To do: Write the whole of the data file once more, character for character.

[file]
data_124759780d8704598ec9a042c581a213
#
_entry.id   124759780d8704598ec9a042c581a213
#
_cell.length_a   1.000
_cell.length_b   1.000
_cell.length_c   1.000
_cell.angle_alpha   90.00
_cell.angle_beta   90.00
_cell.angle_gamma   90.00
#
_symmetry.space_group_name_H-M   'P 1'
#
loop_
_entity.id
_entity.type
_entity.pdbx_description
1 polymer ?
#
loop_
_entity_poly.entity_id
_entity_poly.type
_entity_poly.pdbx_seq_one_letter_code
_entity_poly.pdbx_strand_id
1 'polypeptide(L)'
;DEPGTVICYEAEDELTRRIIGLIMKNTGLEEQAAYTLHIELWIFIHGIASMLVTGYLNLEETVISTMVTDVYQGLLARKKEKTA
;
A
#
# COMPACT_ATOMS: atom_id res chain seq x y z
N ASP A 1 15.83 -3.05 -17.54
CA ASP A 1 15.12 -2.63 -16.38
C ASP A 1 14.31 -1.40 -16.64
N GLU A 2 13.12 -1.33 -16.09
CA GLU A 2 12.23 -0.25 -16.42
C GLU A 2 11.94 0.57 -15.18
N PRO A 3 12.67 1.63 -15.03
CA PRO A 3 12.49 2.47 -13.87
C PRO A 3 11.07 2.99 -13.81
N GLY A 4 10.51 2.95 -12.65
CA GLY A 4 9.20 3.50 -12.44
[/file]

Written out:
data_124759780d8704598ec9a042c581a213
#
_entry.id   124759780d8704598ec9a042c581a213
#
_cell.length_a   1.000
_cell.length_b   1.000
_cell.length_c   1.000
_cell.angle_alpha   90.00
_cell.angle_beta   90.00
_cell.angle_gamma   90.00
#
_symmetry.space_group_name_H-M   'P 1'
#
loop_
_entity.id
_entity.type
_entity.pdbx_description
1 polymer ?
#
loop_
_entity_poly.entity_id
_entity_poly.type
_entity_poly.pdbx_seq_one_letter_code
_entity_poly.pdbx_strand_id
1 'polypeptide(L)'
;DEPGTVICYEAEDELTRRIIGLIMKNTGLEEQAAYTLHIELWIFIHGIASMLVTGYLNLEETVISTMVTDVYQGLLARKKEKTA
;
A
#
# COMPACT_ATOMS: atom_id res chain seq x y z
N ASP A 1 15.83 -3.05 -17.54
CA ASP A 1 15.12 -2.63 -16.38
C ASP A 1 14.31 -1.40 -16.64
N GLU A 2 13.12 -1.33 -16.09
CA GLU A 2 12.23 -0.25 -16.42
C GLU A 2 11.94 0.57 -15.18
N PRO A 3 12.67 1.63 -15.03
CA PRO A 3 12.49 2.47 -13.87
C PRO A 3 11.07 2.99 -13.81
N GLY A 4 10.51 2.95 -12.65
CA GLY A 4 9.20 3.50 -12.44